Our reptilian brain doesn’t speak the language of logic.
It’s a lower life form that exists solely to foster survival. The amygdala knows nothing of perspective and reason, it just detects threats.
And so, when we find ourselves tumbling down a fantastic realm of fear, that claustrophobic, hurried state where worry agitates the peace right out of us, the best thing we can do is call that fear by its name.
Buddhists call this inviting the demon to tea. We tell our fear that we see it, serve it as an honored guest, and let it stay for a while until it departs on its own.
It’s a beautiful practice for seeing the truth and holding it with kindness, rather than trying to drive it away.
One night I had the classic academic anxiety nightmare, involving me speed walking through my old neighborhood, running late for my very first day at a new job teaching seventh grade. Class started in less than an hour, the middle school building felt like a lifetime away, and some old lady was meandering slowly in front of me, as if to taunt me for being late.
Meanwhile, my lesson plan wasn’t even prepared, the teenagers were going to eat me alive, and the principal was probably going to fire me for tardiness.
But while my heartbeat continued to race, several facts of reality slowly started to unfold in my dream.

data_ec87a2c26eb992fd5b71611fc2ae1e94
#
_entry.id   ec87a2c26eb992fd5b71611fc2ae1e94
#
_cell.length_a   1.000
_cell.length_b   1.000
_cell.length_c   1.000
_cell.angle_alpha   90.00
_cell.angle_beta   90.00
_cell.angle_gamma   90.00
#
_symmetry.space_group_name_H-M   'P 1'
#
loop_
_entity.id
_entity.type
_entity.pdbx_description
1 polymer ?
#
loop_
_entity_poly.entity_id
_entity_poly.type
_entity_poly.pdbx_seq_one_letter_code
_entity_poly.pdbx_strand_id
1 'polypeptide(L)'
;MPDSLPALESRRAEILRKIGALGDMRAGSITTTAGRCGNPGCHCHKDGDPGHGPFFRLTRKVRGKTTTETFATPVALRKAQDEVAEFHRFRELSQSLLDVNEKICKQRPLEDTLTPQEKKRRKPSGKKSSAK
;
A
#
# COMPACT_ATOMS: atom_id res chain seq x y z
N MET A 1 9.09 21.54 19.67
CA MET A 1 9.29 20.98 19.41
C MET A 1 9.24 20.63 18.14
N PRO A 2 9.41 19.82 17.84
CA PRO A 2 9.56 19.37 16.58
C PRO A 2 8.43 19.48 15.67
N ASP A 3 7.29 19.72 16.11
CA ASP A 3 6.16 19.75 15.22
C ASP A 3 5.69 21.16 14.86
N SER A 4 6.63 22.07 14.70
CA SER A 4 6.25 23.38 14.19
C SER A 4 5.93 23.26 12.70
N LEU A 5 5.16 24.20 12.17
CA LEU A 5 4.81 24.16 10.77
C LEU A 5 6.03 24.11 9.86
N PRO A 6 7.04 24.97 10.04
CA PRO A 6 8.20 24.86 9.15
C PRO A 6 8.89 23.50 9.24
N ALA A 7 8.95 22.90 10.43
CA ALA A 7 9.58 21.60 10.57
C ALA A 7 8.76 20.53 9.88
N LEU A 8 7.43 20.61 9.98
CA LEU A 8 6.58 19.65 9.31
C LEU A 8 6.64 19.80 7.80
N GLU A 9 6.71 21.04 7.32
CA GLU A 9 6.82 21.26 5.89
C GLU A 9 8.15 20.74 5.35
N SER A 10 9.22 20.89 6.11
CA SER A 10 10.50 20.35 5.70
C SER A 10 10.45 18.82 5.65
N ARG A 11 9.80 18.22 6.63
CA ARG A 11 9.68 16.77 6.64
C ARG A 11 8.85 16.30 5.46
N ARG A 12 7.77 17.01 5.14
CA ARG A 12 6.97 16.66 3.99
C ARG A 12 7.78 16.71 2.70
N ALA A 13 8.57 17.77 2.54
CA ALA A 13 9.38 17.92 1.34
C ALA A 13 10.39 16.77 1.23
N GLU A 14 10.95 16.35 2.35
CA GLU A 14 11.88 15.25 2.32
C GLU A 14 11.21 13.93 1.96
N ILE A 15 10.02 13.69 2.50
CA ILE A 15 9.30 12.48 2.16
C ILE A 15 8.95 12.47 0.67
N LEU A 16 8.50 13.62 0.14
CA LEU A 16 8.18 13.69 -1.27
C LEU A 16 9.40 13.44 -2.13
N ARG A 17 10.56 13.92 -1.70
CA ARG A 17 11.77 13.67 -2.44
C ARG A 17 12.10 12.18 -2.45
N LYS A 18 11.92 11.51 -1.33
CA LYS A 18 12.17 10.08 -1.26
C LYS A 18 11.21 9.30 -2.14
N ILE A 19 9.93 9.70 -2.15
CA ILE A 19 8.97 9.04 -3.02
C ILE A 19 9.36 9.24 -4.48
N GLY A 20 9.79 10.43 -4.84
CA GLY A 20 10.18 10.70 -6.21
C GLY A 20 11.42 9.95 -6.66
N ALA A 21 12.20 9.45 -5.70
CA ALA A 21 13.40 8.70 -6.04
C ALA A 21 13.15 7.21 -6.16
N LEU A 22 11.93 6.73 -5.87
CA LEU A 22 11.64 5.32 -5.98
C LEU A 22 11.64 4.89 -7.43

First, most middle school classes start at seven, but it was already nearly eight o’clock.
Second, there was no memory of any kind of job interview, offer letter or new teacher orientation from the school.
Third, I’ve never even been certified as a teacher.
Finally, my actual job is working as a writer at a marketing startup.
Wait a minute, this isn’t real. None of this is real. You know what this is. It’s just fear trying to make you scared of failing and being exposed and getting found out for the fraud that you really are. But that’s all bullshit. Because you’re a confident, competent professional who’s spent years deepening his ability to trust himself. You are worthy and everything is okay.
Suddenly, everything in my dream slowed down. My heartbeat, the pace of my speed walking, the passage of time, even the movement of the people around me.
This is what happens when you call the demon by its name.
It sits down for tea, stays for a while, and then departs on its own. Because it realizes that it no longer has authority over you.
Next time you’re feeling precariously balanced on your sanity ledge, try seeing the truth and holding it with kindness.
Introduce a little logic and perspective to give yourself a pep talk down off your ledge of anxiety.
LET ME ASK YA THIS…
When was the last time you became the nonjudgmental witness of your fears?